I made a clock circuit with a 555 timer ic, then I measured the wavelength of the square wave generated using my Raspberry Pi. At first I connected the ground of the RPi to the ground of the circuit. To measure the wavelength, And it worked fine. But then I removed the pin connecting the grounds and tried to measure and IT WORKED! The python(V-3.5) code is:

import RPi.GPIO as GPIO

GPIO.setup(18, GPIO.IN, pull_up_down=GPIO.PUD_DOWN)

while True:
    if GPIO.input(18) == GPIO.HIGH:

I am baffled by this because the raspberry pi is connected to the phone adapter which is plugged in in the mains, and the circuit is connected to a power bank.
Circuit- enter image description here It is the exact replica of this: https://youtu.be/SmQ5K7UQPMM (video that shows how it is put together)

Also if this question is very noob I am sorry but I am still in high school.

  • 1
    \$\begingroup\$ what does IT WORKED mean? it works and it does not work does not describe what is being observed. \$\endgroup\$
    – jsotola
    Commented Dec 26, 2017 at 22:37
  • \$\begingroup\$ what frequency is being generated by the 555 timer? \$\endgroup\$
    – jsotola
    Commented Dec 26, 2017 at 22:38
  • \$\begingroup\$ Basically, I have no idea what is going on because your question is not that clear. But most likely your two circuits are grounded by way of some path you didn't think of. Like by way of their power supplies, or debug header connected to one or both boards, or something of that nature. \$\endgroup\$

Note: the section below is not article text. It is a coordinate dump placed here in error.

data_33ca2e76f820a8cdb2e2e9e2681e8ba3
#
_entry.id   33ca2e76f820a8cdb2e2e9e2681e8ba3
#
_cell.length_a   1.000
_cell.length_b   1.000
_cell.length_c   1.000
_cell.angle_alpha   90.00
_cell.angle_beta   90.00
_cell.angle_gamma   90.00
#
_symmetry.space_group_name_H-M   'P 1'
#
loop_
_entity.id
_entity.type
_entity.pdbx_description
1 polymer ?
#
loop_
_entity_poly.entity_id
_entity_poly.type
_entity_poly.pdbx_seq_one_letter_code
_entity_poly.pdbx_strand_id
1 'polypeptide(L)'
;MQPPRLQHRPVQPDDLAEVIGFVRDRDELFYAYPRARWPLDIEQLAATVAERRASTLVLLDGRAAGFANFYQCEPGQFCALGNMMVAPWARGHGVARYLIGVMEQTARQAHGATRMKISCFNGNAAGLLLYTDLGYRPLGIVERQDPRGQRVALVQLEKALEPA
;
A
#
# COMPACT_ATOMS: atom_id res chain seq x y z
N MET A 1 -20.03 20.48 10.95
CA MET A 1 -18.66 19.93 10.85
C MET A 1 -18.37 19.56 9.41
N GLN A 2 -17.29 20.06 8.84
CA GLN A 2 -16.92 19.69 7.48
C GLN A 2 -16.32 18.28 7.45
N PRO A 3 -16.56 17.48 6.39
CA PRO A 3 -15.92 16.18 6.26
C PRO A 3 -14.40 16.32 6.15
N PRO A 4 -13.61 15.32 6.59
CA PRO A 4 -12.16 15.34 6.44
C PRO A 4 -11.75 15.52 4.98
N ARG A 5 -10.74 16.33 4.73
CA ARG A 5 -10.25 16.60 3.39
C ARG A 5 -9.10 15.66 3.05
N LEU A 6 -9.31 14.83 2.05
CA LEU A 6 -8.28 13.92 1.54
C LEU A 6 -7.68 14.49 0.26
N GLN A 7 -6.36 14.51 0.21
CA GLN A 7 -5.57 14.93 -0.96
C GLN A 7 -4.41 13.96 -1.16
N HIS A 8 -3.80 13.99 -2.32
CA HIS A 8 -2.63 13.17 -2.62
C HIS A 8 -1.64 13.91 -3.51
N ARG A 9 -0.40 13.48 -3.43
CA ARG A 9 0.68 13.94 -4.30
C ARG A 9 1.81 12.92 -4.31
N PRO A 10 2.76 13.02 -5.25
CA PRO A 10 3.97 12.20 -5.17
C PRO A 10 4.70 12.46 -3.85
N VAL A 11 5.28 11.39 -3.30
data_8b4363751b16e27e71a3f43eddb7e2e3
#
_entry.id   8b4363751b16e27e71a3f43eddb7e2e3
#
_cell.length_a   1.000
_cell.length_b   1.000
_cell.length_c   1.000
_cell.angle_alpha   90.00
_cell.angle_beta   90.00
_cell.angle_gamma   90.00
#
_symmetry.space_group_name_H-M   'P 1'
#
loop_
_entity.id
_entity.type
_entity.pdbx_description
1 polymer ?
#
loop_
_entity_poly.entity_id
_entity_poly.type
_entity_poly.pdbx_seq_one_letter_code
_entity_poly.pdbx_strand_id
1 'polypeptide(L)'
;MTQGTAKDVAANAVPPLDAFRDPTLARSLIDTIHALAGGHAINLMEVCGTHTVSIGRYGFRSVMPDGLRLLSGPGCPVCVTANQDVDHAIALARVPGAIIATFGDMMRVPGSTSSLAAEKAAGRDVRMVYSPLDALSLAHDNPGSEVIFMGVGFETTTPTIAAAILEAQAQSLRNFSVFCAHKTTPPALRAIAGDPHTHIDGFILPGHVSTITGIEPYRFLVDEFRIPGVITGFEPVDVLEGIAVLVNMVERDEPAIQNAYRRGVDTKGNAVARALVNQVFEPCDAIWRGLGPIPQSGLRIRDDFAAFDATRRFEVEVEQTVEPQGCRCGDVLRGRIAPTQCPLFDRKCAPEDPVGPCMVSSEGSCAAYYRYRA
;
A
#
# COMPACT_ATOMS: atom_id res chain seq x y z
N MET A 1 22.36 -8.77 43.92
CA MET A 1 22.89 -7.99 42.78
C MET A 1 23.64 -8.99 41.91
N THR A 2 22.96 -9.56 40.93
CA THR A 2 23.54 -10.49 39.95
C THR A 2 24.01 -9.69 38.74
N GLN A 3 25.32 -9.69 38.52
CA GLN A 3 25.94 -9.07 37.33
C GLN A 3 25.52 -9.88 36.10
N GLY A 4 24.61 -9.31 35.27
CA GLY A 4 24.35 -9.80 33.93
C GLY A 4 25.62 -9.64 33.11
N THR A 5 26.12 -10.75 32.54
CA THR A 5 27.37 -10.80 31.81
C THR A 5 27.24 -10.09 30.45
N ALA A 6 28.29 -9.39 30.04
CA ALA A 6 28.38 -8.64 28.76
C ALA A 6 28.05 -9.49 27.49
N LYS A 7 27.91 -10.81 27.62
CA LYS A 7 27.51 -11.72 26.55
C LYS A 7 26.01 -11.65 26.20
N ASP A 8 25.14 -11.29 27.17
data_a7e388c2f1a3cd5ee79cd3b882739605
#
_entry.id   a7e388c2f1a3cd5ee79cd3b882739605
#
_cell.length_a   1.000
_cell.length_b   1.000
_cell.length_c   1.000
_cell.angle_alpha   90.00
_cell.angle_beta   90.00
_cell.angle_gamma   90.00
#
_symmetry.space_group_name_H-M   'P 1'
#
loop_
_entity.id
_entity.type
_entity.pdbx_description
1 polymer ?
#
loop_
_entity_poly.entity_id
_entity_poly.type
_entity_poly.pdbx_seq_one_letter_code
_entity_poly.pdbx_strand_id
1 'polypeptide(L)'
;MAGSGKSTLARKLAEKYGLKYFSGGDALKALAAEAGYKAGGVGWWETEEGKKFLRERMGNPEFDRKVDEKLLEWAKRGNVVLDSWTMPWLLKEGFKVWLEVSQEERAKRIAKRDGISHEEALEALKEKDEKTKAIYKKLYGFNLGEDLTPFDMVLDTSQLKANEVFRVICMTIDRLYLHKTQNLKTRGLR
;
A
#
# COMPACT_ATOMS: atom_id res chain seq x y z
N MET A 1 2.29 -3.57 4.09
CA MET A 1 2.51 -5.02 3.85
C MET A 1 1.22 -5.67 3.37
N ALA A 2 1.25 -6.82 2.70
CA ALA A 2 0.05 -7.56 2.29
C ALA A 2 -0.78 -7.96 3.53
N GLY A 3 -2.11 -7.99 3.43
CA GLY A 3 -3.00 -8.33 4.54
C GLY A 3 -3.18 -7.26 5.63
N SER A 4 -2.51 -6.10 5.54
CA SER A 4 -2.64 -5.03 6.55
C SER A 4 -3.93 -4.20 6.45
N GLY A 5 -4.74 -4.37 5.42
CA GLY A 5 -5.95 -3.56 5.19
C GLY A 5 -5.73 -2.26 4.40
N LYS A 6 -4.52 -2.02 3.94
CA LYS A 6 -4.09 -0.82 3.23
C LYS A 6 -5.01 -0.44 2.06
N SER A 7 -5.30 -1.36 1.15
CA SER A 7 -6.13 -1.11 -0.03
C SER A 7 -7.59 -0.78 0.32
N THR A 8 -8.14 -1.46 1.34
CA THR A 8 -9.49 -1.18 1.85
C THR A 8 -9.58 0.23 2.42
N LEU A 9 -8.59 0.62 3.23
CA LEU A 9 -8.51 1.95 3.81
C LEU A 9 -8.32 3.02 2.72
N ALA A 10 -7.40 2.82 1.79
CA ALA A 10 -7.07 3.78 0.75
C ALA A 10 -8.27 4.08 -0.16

– user57037
    Commented Dec 27, 2017 at 4:16
  • \$\begingroup\$ It worked means that the pi could take an input from the circuit without having the ground connected! @jsotola \$\endgroup\$ Commented Dec 28, 2017 at 13:46
  • \$\begingroup\$ I used the power bank for that reason, the circuit was connected to the power bank and the pi was connected to the mains via a phone charger. @mkeith \$\endgroup\$ Commented Dec 28, 2017 at 13:48

1 Answer 1


That video is 10 minutes long so not many will watch it for you. A screengrab of the relevant part of the circuit would be good and a sharper photo.

Anyway, congratulations for realising that there should be a problem with the ground line removed. You may have enough capacitance between the two circuits to hold the grounds steady enough relative to each other to let it work - particularly if they're both close to a conductive surface. Try separating them or changing orientation and see if it still works.

Report back in your question.

How far do you think, should they be?

I would expect that capacitance would be very small at quite short distances - 10 cm, say. There will be a little capacitance to everything in its surroundings - including you. The input of your micro-controller is very high impedance (resistance) so it will be very sensitive to stray voltages. If you add a resistor from input to ground I think you will find that there isn't enough power in the stray voltages to turn on the input.

  • \$\begingroup\$ Hey thank you for your feedback. I have a question- How far do you think, should they be? @Transistor \$\endgroup\$ Commented Dec 28, 2017 at 14:04
  • \$\begingroup\$ See the update. \$\endgroup\$
    – Transistor
    Commented Dec 28, 2017 at 14:44

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